A smartly written and revelatory reexamination of readers’ most intimate experiences.
- Kirkus Reviews
Dear Reader, Wow! You are in for a treat! This book is about contact between humans being, including, but not limited to sexual contact. Betty Martin is introducing the dilemmas of contact for people with minds and bodies already trying to tell the difference between mindfuckland and reality, and what happens when there are two or more of them at the same time!
This is one of the most profound dilemmas of current humans—that we all want and need contact, and we all want and need withdrawal—but hardly ever at the same time or to the same degree! And we very seldom know clearly what either one of us want, and even then we seldom risk saying so! No wonder our closest sense of intimacy sometimes is that we are all going crazy together! Our best friends are at least a part of our looney toons alliance!
Take this one fine example of articulating the dilemma of desire and willingness from her introduction to the book…
“Want-to and Willing-to. There is a difference between what you want to do (or have done to you) and what you are
willing to do (or have done to you).
Want-to. You want it for your own reasons because it brings you joy, and it may or may not involve anyone else. A walk in the woods, curling up with a good book, or reaching up your lover’s shirt. You choose it because you want it. The question you ask yourself is, What sounds wonderful? What do I prefer? What is my first choice?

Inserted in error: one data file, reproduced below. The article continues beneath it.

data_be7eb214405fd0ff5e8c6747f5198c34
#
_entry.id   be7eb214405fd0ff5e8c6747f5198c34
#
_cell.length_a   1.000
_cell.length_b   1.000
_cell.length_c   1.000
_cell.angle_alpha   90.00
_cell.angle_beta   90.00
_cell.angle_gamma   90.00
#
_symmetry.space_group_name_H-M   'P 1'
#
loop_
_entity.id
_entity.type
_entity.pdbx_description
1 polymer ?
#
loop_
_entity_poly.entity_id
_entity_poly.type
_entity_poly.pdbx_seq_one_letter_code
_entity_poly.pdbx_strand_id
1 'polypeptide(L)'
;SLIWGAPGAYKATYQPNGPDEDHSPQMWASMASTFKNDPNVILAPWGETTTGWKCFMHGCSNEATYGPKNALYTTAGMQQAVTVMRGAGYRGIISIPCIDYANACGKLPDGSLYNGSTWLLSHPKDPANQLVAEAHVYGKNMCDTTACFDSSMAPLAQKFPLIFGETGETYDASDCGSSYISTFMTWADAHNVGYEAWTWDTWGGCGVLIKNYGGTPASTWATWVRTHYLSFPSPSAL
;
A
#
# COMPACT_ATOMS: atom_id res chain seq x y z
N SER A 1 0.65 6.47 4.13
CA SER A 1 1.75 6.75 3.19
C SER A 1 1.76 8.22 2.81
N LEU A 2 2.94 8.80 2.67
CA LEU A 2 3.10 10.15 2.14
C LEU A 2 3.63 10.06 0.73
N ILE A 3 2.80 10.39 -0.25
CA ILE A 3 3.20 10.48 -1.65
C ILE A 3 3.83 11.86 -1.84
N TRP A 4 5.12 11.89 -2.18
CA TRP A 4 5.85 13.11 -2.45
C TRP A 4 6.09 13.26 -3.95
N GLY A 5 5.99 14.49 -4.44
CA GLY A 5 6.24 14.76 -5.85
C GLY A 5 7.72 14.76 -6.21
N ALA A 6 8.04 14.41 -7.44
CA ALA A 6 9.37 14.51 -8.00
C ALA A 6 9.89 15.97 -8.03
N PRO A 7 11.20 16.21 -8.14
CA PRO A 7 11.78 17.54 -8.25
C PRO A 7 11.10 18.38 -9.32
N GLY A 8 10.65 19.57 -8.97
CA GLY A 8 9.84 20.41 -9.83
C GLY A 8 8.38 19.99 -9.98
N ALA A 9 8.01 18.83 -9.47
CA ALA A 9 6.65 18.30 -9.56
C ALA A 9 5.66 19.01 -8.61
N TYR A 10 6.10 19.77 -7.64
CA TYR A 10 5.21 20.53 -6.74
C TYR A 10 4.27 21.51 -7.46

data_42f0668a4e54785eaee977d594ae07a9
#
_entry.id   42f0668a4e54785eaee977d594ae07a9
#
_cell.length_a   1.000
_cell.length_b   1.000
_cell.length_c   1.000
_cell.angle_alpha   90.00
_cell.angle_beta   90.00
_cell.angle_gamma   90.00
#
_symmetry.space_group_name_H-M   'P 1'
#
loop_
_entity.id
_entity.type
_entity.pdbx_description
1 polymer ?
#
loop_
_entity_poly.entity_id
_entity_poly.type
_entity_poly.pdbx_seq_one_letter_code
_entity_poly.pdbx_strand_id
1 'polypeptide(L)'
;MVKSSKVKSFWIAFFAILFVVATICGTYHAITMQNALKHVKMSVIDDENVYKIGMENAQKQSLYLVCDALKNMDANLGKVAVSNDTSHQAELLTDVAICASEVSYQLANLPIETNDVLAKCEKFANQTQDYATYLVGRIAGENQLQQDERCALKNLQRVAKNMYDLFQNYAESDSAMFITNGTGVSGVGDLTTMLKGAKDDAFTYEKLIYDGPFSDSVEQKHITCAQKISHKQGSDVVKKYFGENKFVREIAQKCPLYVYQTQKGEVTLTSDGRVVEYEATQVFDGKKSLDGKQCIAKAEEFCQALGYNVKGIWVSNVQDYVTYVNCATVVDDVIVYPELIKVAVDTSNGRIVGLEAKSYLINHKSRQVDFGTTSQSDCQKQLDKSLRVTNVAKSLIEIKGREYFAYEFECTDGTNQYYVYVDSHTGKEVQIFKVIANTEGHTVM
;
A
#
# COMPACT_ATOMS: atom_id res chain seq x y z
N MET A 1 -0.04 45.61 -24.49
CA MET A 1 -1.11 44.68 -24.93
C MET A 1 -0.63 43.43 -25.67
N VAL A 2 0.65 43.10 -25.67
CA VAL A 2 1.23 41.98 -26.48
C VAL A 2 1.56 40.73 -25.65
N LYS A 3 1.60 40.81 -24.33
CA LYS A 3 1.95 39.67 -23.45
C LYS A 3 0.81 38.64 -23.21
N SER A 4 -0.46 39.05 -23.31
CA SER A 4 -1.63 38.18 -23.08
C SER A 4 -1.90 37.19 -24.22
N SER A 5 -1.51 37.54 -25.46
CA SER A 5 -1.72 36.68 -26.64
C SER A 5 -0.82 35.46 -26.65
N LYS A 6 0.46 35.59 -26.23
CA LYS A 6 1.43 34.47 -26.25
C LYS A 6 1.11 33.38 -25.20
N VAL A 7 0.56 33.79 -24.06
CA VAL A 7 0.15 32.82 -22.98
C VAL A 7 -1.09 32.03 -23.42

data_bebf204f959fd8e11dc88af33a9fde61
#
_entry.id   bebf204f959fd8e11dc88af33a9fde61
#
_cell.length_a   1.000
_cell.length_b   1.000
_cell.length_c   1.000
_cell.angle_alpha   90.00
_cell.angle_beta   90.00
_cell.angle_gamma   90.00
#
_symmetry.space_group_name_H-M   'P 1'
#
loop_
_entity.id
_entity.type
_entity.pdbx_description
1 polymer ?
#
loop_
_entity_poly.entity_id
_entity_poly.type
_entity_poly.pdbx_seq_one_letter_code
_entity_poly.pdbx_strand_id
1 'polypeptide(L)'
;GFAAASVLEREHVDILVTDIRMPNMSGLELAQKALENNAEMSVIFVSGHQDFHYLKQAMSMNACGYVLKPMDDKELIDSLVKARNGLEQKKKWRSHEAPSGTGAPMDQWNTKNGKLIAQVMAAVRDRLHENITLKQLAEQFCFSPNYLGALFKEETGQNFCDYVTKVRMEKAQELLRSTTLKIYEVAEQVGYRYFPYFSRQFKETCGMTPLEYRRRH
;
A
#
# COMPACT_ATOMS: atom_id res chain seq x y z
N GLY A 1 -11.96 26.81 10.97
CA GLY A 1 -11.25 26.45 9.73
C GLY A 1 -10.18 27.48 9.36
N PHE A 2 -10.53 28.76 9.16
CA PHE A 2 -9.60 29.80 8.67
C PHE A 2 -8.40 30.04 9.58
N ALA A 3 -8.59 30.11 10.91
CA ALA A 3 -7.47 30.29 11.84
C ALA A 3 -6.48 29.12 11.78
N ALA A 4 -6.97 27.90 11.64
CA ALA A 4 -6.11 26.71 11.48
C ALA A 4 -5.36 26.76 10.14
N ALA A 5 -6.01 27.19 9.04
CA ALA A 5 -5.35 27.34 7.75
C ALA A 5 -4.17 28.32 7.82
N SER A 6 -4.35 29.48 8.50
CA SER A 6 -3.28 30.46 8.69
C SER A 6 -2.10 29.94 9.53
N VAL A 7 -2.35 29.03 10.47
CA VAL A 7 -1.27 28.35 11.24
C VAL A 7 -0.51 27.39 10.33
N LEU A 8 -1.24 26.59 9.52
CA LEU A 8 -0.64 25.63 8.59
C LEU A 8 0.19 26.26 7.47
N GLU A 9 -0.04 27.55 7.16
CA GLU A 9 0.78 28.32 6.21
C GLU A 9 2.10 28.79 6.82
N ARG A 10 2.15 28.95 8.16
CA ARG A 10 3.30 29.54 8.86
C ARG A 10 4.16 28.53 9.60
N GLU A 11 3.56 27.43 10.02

Willing-to. You would not otherwise choose it for yourself, but you are willing because someone else wants it, and it is okay with you. Making them a cup of tea or scratching that spot on their back. You choose it because someone else wants it. The question you ask yourself is, Is this okay with me? Is this something I genuinely don’t mind?
Your Willing-to list is longer than your Want-to list. There are a lot of things you might not choose for yourself but you don’t mind for someone else. Both options occur in a range of intensity. Your Want-to can vary from a mild preference to a burning desire. Your Willing-to can vary from delighted to barely willing (“Only for you, baby!”), or you may be willing within certain limits, like for a short period of time.
We need both options fully functional. We need times to notice what we want and put that first and other times to set it aside and go with what someone else wants. Most important, we need to be able to tell the difference.”
Over the years I have talked about this with Fritz Perls, Abe Maslow, Marilyn Ferguson, Albert Ellis, Byron Katie and many many others. And now the voice of Betty Martin takes the conversation further, and in intriguing detail, in this great book!
Brad Blanton, Ph.D. author of Radical Honesty: How to Transform Your Life by Telling the Truth, and other books. www.radicalhonesty.com